He also contended ballots should not be counted from people who claim they can’t get to the polls because of age or disability, saying some of those voters don’t meet the criteria. Such voters do not have to provide photo IDs to get ballots, as other voters must.
Election officials rejected those challenges and Democrats called them a brazen and absurd attempt to disenfranchise voters.
The state has conducted early in-person voting the same way for more than a decade without any challenges. State law has long left it to voters to decide for themselves whether they should be considered indefinitely confined for voting purposes. The state Supreme Court is considering aspects of that policy as part of a lawsuit the state Republican Party brought in the spring.
While Trump has tried to throw out votes in Dane and Milwaukee counties, he has not challenged ones cast the same way in the state’s 70 other counties.
Fight over finalizing vote
Before Jacobs signed the canvass statement, Republican Commissioners Dean Knudson and Robert Spindell said they thought Jacobs should hold off on finalizing the results.
They wanted to discuss the matter when the commission meets on Tuesday, which is the deadline under state law for determining the results. They said they supported withholding the certification of the results because Trump is likely to sue.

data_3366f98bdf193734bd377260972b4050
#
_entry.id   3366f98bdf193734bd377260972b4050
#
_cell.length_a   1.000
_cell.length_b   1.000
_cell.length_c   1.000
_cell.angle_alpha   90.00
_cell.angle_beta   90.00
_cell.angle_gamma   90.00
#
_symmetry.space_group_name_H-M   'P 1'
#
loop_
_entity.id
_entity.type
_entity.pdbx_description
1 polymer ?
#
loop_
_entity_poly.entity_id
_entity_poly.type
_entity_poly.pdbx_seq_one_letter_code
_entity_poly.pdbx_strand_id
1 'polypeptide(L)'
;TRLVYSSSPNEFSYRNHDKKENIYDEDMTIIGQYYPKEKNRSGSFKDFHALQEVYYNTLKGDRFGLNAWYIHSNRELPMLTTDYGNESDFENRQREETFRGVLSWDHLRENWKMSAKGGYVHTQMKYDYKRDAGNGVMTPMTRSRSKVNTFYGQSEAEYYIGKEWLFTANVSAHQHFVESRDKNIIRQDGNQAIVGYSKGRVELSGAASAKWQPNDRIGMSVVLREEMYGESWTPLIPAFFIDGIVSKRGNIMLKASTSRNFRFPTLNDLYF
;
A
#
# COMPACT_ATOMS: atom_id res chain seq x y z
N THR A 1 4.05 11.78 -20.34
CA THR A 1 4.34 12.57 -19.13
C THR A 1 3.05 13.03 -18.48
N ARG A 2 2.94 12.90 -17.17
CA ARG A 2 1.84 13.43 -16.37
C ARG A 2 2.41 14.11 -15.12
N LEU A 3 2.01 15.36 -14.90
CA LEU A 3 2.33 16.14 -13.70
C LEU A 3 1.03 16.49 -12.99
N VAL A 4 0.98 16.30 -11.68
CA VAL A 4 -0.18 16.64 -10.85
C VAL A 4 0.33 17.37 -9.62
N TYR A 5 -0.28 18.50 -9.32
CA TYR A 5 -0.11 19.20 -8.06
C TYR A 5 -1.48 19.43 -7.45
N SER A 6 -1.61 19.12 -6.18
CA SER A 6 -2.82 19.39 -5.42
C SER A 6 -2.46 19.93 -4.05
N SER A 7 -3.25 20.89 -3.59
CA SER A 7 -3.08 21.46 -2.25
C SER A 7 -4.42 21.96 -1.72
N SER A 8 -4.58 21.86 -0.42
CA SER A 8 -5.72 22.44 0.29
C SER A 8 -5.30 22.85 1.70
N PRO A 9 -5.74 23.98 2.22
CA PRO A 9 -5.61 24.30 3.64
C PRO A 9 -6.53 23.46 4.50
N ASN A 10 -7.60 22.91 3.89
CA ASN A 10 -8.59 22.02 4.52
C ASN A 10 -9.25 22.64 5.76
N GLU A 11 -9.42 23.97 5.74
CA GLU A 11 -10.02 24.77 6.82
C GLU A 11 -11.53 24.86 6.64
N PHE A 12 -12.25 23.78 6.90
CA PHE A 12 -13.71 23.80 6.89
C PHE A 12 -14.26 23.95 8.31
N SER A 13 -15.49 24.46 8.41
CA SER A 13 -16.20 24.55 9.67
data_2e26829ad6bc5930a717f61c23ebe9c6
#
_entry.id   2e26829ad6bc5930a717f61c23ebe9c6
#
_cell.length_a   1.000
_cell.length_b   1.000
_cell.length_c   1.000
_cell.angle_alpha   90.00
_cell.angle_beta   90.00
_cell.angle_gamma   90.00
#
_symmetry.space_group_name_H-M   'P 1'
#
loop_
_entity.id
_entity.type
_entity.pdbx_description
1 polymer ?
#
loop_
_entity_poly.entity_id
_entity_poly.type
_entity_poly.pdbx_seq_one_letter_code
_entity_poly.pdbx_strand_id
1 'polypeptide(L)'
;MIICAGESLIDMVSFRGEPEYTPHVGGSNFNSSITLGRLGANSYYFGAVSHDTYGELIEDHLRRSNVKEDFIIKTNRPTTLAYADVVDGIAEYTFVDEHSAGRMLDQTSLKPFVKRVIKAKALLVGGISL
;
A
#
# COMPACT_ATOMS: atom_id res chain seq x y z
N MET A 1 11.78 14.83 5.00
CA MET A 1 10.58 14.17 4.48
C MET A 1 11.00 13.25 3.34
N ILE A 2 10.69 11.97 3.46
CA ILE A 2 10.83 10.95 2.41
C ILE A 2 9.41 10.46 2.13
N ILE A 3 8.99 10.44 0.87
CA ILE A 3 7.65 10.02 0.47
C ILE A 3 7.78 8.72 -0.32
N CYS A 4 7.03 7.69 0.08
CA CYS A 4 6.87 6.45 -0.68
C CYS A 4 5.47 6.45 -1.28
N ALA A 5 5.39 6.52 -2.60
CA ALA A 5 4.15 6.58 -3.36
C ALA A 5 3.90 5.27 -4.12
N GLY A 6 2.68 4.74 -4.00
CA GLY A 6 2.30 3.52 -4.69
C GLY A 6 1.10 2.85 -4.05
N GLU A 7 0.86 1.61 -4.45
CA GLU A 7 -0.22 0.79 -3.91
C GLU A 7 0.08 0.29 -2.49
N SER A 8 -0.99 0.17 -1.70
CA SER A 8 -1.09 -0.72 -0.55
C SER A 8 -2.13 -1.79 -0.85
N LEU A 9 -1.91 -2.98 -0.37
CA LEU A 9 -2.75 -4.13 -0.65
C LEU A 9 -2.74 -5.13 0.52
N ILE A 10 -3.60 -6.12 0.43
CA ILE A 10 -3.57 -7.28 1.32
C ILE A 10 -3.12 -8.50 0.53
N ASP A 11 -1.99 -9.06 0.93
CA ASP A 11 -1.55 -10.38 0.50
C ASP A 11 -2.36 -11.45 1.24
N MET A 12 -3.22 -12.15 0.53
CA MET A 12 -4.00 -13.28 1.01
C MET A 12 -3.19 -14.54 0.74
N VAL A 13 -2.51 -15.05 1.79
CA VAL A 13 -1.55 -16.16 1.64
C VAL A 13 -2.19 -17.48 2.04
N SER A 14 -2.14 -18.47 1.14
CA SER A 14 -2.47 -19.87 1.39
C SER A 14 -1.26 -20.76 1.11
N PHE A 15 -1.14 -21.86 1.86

“I think we shouldn’t be certifying until the appeals are all over,” Knudson said Sunday. “It seems crazy to me if it would be certified and over if there are still appeals pending.”
But Jacobs said she was not short-circuiting a potential lawsuit. She contended Trump couldn’t start a lawsuit until she acted — because he needs a decision from her to bring a challenge.
Republicans and Democrats have disagreed over how much Jacobs could do on her own. Jacobs said state law is clear that as the chairwoman she can finalize the results, just as past leaders of the commission have.
Knudson said he believed Jacobs could sign the canvass statement on her own, but the commission should have a say in whether to send it to Evers when it meets Tuesday.
But Jacobs’ canvass statement was sent to Evers on Monday under existing commission policy and the governor quickly signed it.
The results signed by Jacobs differed slightly from the ones reported Sunday after Dane County completed its recount. Some results were initially incorrectly entered as part of the recount, Dane County Clerk Scott McDonell said.